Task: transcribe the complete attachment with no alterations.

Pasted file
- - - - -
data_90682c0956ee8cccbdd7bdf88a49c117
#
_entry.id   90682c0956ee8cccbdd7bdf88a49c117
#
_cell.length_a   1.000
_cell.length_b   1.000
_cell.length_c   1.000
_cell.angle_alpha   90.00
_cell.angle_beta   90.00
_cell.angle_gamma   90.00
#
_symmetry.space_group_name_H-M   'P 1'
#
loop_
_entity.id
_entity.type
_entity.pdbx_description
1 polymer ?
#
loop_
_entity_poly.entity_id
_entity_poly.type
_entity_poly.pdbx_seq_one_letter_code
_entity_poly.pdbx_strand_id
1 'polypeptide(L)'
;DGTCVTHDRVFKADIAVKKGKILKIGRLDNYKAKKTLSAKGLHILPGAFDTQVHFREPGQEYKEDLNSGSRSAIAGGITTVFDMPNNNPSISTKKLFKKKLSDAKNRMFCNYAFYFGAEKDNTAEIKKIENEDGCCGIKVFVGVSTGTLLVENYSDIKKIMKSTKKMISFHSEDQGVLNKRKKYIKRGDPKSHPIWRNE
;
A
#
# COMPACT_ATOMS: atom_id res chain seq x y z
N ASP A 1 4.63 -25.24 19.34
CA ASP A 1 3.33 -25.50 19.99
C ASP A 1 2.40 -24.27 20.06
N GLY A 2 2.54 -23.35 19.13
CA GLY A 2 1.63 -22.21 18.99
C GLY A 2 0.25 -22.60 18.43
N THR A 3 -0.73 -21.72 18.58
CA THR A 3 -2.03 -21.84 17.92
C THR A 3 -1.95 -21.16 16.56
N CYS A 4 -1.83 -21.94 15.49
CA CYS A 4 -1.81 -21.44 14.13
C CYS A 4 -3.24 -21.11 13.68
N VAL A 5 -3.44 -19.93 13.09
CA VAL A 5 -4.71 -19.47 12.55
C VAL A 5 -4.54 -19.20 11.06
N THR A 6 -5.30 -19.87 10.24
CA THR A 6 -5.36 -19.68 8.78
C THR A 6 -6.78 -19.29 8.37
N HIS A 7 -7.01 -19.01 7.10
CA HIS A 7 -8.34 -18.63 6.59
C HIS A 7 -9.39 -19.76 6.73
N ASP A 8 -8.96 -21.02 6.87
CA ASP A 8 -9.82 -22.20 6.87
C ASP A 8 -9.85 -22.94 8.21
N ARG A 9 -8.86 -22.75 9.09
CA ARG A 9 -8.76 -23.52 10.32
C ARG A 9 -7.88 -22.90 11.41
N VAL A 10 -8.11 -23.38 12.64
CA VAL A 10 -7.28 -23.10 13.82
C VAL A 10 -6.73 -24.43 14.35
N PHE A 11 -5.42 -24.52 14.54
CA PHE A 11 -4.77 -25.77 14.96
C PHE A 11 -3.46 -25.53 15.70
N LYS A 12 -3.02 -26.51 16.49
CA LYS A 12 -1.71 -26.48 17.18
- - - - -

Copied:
data_90682c0956ee8cccbdd7bdf88a49c117
#
_entry.id   90682c0956ee8cccbdd7bdf88a49c117
#
_cell.length_a   1.000
_cell.length_b   1.000
_cell.length_c   1.000
_cell.angle_alpha   90.00
_cell.angle_beta   90.00
_cell.angle_gamma   90.00
#
_symmetry.space_group_name_H-M   'P 1'
#
loop_
_entity.id
_entity.type
_entity.pdbx_description
1 polymer ?
#
loop_
_entity_poly.entity_id
_entity_poly.type
_entity_poly.pdbx_seq_one_letter_code
_entity_poly.pdbx_strand_id
1 'polypeptide(L)'
;DGTCVTHDRVFKADIAVKKGKILKIGRLDNYKAKKTLSAKGLHILPGAFDTQVHFREPGQEYKEDLNSGSRSAIAGGITTVFDMPNNNPSISTKKLFKKKLSDAKNRMFCNYAFYFGAEKDNTAEIKKIENEDGCCGIKVFVGVSTGTLLVENYSDIKKIMKSTKKMISFHSEDQGVLNKRKKYIKRGDPKSHPIWRNE
;
A
#
# COMPACT_ATOMS: atom_id res chain seq x y z
N ASP A 1 4.63 -25.24 19.34
CA ASP A 1 3.33 -25.50 19.99
C ASP A 1 2.40 -24.27 20.06
N GLY A 2 2.54 -23.35 19.13
CA GLY A 2 1.63 -22.21 18.99
C GLY A 2 0.25 -22.60 18.43
N THR A 3 -0.73 -21.72 18.58
CA THR A 3 -2.03 -21.84 17.92
C THR A 3 -1.95 -21.16 16.56
N CYS A 4 -1.83 -21.94 15.49
CA CYS A 4 -1.81 -21.44 14.13
C CYS A 4 -3.24 -21.11 13.68
N VAL A 5 -3.44 -19.93 13.09
CA VAL A 5 -4.71 -19.47 12.55
C VAL A 5 -4.54 -19.20 11.06
N THR A 6 -5.30 -19.87 10.24
CA THR A 6 -5.36 -19.68 8.78
C THR A 6 -6.78 -19.29 8.37
N HIS A 7 -7.01 -19.01 7.10
CA HIS A 7 -8.34 -18.63 6.59
C HIS A 7 -9.39 -19.76 6.73
N ASP A 8 -8.96 -21.02 6.87
CA ASP A 8 -9.82 -22.20 6.87
C ASP A 8 -9.85 -22.94 8.21
N ARG A 9 -8.86 -22.75 9.09
CA ARG A 9 -8.76 -23.52 10.32
C ARG A 9 -7.88 -22.90 11.41
N VAL A 10 -8.11 -23.38 12.64
CA VAL A 10 -7.28 -23.10 13.82
C VAL A 10 -6.73 -24.43 14.35
N PHE A 11 -5.42 -24.52 14.54
CA PHE A 11 -4.77 -25.77 14.96
C PHE A 11 -3.46 -25.53 15.70
N LYS A 12 -3.02 -26.51 16.49
CA LYS A 12 -1.71 -26.48 17.18